Your Guide to Philadelphia's Dog Parks
Exercise is a vital part of keeping your dog healthy. For owners in Philadelphia, dog parks provide a canine-specific space for your dog to romp and play, while also stretching those essential socialization muscles.
“In Philly, we’re spoiled with dog parks! Not only are dog parks beneficial for giving us humans a break in our days, but regular exercise is a key component in keeping a steady, healthy weight in dogs,” says Dr. Bernstein, a veterinarian at Vetter Pet Care. “Continued socialization with their dog peers of all shapes, sizes, and colors is also critical in the development process! However, be sure to remain vigilant of other dogs that aren’t the friendliest in the park and may pose a safety risk for yours.”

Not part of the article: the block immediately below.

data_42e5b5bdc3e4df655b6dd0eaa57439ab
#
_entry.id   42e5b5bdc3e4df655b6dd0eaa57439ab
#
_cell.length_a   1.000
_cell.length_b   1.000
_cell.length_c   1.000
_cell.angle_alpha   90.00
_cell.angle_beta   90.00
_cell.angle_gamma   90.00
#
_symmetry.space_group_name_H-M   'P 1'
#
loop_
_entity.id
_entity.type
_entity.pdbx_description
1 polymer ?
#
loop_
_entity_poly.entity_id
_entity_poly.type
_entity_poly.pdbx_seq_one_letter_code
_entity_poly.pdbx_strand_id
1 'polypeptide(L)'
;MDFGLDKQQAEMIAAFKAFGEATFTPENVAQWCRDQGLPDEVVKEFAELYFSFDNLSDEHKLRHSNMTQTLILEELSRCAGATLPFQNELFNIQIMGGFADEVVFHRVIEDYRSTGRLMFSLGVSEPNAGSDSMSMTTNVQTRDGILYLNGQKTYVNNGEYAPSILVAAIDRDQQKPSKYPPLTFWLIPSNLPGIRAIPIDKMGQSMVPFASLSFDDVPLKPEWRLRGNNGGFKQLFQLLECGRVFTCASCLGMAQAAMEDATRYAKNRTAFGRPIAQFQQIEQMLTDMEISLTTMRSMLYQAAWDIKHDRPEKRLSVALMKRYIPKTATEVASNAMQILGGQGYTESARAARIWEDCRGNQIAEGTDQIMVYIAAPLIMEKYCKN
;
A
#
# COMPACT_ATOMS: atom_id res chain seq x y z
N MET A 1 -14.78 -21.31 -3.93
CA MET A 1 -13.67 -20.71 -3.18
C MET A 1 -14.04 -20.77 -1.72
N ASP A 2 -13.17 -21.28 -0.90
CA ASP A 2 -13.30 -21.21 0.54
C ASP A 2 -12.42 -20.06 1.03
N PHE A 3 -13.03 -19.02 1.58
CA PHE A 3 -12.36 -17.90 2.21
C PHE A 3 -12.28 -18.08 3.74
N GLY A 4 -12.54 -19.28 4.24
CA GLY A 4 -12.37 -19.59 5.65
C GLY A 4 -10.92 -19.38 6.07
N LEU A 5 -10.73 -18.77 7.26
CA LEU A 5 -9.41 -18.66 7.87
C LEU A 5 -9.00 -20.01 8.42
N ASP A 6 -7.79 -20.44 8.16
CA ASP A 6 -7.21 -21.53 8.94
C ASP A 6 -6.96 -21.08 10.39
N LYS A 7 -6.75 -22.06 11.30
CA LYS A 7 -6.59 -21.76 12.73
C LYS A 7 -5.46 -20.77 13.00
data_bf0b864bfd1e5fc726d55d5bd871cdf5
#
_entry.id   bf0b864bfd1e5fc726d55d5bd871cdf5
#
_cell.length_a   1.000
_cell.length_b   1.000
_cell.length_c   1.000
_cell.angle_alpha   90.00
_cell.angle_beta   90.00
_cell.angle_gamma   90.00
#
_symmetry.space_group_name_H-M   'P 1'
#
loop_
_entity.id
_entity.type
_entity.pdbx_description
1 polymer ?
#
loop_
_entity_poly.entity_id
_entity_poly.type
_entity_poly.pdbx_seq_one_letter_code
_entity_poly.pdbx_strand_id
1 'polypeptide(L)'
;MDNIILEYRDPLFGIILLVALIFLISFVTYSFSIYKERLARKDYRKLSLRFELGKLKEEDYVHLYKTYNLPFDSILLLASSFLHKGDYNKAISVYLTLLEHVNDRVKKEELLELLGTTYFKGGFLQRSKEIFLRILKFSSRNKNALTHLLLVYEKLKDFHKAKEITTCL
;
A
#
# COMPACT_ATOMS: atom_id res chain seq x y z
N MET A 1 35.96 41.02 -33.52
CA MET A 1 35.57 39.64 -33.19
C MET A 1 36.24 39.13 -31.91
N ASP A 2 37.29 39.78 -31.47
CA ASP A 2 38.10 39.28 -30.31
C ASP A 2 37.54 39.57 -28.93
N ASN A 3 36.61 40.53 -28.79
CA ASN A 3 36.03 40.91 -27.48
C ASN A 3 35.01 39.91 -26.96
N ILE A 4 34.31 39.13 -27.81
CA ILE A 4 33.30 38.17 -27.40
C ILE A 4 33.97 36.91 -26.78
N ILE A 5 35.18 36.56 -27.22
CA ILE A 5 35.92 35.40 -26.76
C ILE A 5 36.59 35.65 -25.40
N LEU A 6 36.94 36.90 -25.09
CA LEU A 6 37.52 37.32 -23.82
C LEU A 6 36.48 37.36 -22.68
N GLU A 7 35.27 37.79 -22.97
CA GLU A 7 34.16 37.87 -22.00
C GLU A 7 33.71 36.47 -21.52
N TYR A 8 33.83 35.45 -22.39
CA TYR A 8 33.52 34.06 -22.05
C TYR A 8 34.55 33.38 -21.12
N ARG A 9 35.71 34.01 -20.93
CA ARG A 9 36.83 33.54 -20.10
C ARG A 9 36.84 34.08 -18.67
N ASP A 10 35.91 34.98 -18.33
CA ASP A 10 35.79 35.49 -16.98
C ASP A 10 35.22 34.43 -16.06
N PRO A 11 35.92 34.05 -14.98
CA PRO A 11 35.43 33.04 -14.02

Read on to learn more about some of Philly’s best dog parks, as well as some tips for making your first – or hundredth – visit the best time your dog has ever had.
Schuylkill River Dog Park Run - Fitler Square: 25th and Spruce Streets
State-of-the-art turf grass, running water spouts, and ample space for chasing and fetching are this dog park’s claims to fame. Located just off the Schuylkill River Trail, this dog park is in a prime spot for outdoor recreation for dogs and their owners alike.
Like many newer dog parks, the Schuylkill River Dog Park Run is separated into two sections – one for large dogs and a second for smaller ones. Of Philly’s small dog parks sections, this is certainly one of the most sizeable, as well as well shaded! Owners often donate kiddie pools for canines to keep extra cool in the summer, too.
Seger Dog Park - Washington Square West: 1001 Rodman St.
This is a dog park with a lively social scene. Look forward to yearly events including Woofstock, a low-key weekly concert series in the summer, as well as Howl-o-Ween and other holiday events. At Seger Dog Park, you’ll get to socialize with other owners as your pups play in this large, woodchip-coated space for small and large dogs alike. This combination dog park is great for small dogs who like to chase their larger canine peers, but owners with pooches who are pickier about their friends may want to use discretion.